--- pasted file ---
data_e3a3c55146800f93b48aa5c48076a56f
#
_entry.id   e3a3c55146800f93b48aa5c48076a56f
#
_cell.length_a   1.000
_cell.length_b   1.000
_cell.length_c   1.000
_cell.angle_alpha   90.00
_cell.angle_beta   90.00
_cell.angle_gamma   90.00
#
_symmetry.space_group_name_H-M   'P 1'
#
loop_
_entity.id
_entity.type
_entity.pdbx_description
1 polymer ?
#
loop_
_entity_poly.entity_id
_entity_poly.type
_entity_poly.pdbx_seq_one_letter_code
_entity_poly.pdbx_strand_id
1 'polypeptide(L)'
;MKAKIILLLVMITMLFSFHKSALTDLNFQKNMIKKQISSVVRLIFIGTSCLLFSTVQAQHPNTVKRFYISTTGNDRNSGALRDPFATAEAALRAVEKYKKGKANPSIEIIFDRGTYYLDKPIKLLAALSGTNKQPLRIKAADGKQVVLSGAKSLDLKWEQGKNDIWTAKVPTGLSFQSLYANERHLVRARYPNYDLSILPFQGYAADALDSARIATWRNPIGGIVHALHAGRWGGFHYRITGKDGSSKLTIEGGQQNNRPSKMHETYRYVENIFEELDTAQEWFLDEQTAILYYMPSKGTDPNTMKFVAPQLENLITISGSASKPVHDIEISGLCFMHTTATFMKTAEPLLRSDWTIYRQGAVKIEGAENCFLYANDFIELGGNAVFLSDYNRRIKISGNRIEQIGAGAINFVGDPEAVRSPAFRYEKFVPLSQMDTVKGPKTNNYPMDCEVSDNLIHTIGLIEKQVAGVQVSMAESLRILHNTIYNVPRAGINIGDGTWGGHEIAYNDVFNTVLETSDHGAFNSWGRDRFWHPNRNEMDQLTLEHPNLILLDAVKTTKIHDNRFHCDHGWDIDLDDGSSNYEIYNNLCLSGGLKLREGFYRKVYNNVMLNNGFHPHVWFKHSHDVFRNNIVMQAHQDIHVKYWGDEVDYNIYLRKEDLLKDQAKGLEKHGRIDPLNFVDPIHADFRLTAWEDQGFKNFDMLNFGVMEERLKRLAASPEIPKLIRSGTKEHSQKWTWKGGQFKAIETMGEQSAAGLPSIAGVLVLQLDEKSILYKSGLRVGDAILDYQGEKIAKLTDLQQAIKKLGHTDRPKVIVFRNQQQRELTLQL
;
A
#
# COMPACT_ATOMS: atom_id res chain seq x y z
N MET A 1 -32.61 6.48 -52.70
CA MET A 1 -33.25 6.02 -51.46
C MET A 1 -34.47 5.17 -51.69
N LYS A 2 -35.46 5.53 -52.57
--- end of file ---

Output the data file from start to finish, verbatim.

data_e3a3c55146800f93b48aa5c48076a56f
#
_entry.id   e3a3c55146800f93b48aa5c48076a56f
#
_cell.length_a   1.000
_cell.length_b   1.000
_cell.length_c   1.000
_cell.angle_alpha   90.00
_cell.angle_beta   90.00
_cell.angle_gamma   90.00
#
_symmetry.space_group_name_H-M   'P 1'
#
loop_
_entity.id
_entity.type
_entity.pdbx_description
1 polymer ?
#
loop_
_entity_poly.entity_id
_entity_poly.type
_entity_poly.pdbx_seq_one_letter_code
_entity_poly.pdbx_strand_id
1 'polypeptide(L)'
;MKAKIILLLVMITMLFSFHKSALTDLNFQKNMIKKQISSVVRLIFIGTSCLLFSTVQAQHPNTVKRFYISTTGNDRNSGALRDPFATAEAALRAVEKYKKGKANPSIEIIFDRGTYYLDKPIKLLAALSGTNKQPLRIKAADGKQVVLSGAKSLDLKWEQGKNDIWTAKVPTGLSFQSLYANERHLVRARYPNYDLSILPFQGYAADALDSARIATWRNPIGGIVHALHAGRWGGFHYRITGKDGSSKLTIEGGQQNNRPSKMHETYRYVENIFEELDTAQEWFLDEQTAILYYMPSKGTDPNTMKFVAPQLENLITISGSASKPVHDIEISGLCFMHTTATFMKTAEPLLRSDWTIYRQGAVKIEGAENCFLYANDFIELGGNAVFLSDYNRRIKISGNRIEQIGAGAINFVGDPEAVRSPAFRYEKFVPLSQMDTVKGPKTNNYPMDCEVSDNLIHTIGLIEKQVAGVQVSMAESLRILHNTIYNVPRAGINIGDGTWGGHEIAYNDVFNTVLETSDHGAFNSWGRDRFWHPNRNEMDQLTLEHPNLILLDAVKTTKIHDNRFHCDHGWDIDLDDGSSNYEIYNNLCLSGGLKLREGFYRKVYNNVMLNNGFHPHVWFKHSHDVFRNNIVMQAHQDIHVKYWGDEVDYNIYLRKEDLLKDQAKGLEKHGRIDPLNFVDPIHADFRLTAWEDQGFKNFDMLNFGVMEERLKRLAASPEIPKLIRSGTKEHSQKWTWKGGQFKAIETMGEQSAAGLPSIAGVLVLQLDEKSILYKSGLRVGDAILDYQGEKIAKLTDLQQAIKKLGHTDRPKVIVFRNQQQRELTLQL
;
A
#
# COMPACT_ATOMS: atom_id res chain seq x y z
N MET A 1 -32.61 6.48 -52.70
CA MET A 1 -33.25 6.02 -51.46
C MET A 1 -34.47 5.17 -51.69
N LYS A 2 -35.46 5.53 -52.57